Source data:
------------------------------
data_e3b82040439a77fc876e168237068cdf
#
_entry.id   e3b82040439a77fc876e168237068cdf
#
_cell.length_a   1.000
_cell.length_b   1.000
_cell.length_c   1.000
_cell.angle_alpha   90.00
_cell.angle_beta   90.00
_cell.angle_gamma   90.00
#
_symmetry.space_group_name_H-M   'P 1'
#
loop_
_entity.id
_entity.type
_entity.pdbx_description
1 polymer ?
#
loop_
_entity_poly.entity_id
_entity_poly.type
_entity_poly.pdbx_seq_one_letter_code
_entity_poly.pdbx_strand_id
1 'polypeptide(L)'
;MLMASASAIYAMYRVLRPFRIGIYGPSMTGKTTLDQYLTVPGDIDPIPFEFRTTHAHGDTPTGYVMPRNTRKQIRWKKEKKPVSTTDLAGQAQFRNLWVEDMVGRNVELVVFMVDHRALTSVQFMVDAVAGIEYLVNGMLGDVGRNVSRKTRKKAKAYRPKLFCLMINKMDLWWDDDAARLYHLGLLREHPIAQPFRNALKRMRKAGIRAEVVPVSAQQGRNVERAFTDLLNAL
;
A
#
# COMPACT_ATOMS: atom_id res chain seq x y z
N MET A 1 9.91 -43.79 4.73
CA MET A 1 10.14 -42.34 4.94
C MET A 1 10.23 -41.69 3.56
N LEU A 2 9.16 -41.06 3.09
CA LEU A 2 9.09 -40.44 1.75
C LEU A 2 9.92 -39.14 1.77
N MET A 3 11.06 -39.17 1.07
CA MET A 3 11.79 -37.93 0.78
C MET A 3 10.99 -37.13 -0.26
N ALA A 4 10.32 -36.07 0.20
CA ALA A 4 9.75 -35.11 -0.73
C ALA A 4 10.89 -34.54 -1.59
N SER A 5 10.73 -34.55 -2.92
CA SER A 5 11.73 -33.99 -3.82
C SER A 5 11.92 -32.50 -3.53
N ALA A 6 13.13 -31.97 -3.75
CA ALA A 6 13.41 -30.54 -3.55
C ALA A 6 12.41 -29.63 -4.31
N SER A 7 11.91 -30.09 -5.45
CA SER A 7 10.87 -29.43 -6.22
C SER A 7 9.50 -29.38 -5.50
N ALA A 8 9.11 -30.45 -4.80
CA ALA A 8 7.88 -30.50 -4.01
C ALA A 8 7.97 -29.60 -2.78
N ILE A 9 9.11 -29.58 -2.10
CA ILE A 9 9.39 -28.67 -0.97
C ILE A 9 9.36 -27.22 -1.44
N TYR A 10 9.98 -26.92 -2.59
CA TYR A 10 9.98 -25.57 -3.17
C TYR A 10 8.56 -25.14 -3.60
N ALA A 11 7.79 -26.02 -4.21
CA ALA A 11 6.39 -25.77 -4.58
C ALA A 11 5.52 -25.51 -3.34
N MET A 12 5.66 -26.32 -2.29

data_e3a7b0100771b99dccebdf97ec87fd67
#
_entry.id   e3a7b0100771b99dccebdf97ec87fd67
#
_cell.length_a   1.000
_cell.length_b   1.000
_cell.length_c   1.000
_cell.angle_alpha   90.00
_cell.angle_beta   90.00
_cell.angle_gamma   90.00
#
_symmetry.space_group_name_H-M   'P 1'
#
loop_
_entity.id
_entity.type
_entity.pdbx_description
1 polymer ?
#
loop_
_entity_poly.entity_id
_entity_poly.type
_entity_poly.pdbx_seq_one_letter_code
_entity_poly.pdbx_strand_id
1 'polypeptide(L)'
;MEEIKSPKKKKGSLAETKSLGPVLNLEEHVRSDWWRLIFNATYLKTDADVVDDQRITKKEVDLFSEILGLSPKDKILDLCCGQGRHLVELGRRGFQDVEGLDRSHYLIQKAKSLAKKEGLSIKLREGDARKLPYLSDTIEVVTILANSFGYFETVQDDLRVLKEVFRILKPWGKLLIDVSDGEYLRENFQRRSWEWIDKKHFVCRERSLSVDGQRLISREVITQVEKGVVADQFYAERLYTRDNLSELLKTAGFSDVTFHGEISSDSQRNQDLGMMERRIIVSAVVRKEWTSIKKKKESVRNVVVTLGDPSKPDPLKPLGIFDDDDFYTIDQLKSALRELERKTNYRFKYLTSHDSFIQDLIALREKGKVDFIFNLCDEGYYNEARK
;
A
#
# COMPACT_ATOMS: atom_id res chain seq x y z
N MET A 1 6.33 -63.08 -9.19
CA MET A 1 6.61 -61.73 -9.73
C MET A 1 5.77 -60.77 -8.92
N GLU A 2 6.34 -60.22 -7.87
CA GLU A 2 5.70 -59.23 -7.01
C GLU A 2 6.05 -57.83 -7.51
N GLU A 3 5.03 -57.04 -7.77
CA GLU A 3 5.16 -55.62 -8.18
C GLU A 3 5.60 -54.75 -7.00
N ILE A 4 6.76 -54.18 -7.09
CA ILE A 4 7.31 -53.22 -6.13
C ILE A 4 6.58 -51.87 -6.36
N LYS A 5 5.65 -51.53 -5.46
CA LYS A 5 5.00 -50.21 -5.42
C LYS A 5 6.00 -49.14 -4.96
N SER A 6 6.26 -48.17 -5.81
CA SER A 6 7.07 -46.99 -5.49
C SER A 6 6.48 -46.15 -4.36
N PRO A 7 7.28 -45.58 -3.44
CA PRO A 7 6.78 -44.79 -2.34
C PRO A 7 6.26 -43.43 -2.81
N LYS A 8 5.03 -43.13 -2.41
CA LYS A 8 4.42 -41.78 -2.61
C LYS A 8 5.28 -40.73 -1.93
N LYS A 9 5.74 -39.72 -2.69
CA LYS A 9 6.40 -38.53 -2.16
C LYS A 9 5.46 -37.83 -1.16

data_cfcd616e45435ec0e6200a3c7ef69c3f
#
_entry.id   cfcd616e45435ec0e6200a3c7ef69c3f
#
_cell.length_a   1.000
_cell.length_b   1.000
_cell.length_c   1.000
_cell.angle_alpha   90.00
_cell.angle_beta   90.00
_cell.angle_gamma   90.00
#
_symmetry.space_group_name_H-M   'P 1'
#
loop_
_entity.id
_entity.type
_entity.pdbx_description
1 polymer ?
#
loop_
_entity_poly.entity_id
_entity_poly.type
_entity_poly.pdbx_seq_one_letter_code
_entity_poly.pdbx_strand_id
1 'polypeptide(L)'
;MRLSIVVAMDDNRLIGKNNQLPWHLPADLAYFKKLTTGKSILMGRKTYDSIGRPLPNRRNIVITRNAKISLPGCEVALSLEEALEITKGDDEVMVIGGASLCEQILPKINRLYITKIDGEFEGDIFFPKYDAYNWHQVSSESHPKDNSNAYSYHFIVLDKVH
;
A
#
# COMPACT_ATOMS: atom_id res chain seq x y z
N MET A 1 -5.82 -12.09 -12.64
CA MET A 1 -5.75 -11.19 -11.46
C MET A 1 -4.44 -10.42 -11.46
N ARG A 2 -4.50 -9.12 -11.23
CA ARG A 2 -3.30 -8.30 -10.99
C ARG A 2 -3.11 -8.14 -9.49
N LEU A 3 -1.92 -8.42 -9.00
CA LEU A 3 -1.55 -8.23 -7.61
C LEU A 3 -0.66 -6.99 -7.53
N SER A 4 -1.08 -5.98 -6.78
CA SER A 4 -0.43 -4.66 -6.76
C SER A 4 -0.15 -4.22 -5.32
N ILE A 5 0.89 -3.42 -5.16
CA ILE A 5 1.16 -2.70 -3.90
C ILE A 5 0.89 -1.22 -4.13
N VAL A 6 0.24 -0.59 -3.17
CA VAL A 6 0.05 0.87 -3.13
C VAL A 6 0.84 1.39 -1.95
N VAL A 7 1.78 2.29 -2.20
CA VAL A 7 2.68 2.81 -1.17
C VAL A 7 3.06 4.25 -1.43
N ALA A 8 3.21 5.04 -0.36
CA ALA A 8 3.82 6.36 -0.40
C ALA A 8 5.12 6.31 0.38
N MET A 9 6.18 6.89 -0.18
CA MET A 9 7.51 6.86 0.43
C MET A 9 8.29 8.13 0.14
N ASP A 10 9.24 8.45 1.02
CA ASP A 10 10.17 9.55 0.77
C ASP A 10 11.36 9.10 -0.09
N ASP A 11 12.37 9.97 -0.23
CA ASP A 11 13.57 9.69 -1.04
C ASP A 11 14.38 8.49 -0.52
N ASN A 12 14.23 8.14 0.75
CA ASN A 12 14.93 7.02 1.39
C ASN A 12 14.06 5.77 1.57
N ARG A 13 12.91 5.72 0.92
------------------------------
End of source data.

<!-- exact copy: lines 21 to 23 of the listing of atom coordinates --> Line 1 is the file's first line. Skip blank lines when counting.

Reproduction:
_entity_poly.entity_id
_entity_poly.type
_entity_poly.pdbx_seq_one_letter_code